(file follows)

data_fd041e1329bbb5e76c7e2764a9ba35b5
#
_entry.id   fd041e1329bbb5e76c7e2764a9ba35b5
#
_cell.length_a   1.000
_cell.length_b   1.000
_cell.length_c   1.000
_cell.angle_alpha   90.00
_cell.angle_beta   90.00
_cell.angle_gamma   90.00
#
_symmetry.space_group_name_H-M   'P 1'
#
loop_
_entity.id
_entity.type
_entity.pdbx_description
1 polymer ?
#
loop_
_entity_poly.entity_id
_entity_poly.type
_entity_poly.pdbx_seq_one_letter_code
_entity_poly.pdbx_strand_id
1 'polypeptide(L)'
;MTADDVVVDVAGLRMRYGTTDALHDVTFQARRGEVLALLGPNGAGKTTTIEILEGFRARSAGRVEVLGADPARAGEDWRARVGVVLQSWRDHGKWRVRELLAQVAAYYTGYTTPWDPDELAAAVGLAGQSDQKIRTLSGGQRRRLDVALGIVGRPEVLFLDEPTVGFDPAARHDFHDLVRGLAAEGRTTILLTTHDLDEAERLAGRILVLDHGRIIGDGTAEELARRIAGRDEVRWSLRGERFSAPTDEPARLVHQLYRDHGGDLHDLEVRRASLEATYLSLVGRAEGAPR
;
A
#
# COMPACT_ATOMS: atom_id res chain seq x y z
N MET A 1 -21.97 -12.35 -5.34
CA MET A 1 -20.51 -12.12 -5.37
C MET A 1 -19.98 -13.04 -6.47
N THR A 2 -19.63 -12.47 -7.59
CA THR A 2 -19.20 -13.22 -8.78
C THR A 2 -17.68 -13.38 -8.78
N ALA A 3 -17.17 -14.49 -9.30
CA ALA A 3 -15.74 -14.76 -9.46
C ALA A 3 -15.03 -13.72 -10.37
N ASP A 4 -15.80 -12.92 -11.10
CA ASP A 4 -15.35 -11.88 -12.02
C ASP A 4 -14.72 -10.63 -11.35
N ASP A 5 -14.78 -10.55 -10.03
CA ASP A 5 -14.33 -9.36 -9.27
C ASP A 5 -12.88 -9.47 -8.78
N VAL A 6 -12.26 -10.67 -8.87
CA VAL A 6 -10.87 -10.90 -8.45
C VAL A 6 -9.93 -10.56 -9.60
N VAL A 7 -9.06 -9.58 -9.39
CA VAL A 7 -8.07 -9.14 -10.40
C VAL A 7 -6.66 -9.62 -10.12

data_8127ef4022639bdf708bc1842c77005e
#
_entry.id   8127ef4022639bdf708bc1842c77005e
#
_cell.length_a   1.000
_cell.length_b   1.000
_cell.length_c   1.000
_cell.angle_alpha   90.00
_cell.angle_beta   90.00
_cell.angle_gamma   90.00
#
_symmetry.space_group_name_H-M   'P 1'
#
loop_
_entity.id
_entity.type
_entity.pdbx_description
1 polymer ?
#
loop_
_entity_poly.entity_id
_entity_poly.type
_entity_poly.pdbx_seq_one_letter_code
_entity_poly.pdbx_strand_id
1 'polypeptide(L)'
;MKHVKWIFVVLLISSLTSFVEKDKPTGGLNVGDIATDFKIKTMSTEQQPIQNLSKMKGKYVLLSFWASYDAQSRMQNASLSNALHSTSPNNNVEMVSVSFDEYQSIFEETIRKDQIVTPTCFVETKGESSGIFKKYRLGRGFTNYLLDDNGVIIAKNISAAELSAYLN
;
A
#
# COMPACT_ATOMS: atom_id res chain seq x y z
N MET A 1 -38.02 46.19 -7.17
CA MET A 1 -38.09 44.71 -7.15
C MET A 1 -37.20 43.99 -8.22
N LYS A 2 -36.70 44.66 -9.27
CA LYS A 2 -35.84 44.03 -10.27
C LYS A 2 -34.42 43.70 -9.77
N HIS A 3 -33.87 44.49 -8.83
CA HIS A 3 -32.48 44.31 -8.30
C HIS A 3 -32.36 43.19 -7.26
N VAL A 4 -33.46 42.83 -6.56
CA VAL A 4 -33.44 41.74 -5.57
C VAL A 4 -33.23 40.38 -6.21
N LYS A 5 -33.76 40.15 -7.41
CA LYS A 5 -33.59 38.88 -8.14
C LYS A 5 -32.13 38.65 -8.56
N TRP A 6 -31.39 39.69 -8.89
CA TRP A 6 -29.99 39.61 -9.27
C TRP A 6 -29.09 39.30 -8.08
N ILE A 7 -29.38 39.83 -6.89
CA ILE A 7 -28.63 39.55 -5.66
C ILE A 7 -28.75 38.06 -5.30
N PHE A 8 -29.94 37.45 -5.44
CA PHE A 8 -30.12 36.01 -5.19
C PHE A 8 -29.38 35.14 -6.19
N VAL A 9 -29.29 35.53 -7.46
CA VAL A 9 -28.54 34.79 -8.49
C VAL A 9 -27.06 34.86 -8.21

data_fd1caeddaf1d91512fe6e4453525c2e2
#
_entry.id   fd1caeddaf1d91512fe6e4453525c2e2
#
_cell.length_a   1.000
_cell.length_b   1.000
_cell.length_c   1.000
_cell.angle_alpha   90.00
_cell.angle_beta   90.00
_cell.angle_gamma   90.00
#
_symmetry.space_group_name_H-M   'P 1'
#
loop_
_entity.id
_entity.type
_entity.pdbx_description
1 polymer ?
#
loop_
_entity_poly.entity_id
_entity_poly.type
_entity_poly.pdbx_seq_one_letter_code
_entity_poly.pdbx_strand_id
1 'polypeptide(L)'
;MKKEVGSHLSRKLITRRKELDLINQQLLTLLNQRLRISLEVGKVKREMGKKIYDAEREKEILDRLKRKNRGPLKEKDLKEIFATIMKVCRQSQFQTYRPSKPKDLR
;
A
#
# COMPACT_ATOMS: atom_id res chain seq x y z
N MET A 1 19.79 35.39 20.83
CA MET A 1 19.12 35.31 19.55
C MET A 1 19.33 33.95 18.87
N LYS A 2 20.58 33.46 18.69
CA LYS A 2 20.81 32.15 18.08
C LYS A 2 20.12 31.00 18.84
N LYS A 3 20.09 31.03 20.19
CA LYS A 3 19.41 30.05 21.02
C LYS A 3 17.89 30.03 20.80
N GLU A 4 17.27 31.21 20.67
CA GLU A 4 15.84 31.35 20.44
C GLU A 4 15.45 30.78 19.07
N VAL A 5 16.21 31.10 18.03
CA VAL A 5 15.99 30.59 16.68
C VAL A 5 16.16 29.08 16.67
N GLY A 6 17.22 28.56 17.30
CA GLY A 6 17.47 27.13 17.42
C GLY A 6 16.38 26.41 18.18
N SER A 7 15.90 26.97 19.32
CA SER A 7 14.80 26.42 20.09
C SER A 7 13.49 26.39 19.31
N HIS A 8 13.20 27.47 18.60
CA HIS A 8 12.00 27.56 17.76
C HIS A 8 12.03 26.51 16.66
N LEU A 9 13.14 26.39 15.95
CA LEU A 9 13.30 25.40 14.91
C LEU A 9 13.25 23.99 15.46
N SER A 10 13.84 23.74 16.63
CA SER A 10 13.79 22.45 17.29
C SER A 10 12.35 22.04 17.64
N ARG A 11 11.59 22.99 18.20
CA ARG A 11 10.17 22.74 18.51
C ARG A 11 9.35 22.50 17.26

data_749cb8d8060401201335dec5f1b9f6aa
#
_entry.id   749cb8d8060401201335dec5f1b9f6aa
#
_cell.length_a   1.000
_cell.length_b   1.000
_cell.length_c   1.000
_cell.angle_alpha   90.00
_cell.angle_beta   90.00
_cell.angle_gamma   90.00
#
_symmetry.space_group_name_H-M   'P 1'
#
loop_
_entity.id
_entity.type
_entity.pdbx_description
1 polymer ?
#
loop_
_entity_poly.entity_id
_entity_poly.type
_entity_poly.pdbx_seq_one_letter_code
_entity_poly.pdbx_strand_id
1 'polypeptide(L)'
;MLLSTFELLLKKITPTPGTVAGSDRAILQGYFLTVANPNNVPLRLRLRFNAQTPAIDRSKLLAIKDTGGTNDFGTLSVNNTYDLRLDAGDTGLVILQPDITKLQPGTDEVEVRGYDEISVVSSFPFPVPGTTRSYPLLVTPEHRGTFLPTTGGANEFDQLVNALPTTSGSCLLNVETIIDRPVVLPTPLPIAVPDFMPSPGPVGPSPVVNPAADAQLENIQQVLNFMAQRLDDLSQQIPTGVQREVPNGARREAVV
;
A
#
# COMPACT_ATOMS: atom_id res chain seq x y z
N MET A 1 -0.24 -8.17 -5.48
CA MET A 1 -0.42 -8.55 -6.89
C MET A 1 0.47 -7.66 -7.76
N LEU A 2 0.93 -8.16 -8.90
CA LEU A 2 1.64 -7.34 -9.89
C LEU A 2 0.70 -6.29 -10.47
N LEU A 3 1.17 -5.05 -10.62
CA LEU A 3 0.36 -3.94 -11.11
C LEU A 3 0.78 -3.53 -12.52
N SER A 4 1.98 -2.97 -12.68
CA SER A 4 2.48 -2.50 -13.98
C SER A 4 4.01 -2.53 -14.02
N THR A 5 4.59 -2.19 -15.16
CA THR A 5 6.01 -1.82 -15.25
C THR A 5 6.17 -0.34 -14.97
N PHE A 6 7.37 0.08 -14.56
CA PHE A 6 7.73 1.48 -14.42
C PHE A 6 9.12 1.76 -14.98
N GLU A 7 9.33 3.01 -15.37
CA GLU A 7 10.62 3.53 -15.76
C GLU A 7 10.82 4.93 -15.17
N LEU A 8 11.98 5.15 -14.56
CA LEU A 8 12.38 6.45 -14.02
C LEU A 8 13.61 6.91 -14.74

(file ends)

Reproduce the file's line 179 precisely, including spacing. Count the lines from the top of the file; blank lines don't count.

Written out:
_cell.angle_alpha   90.00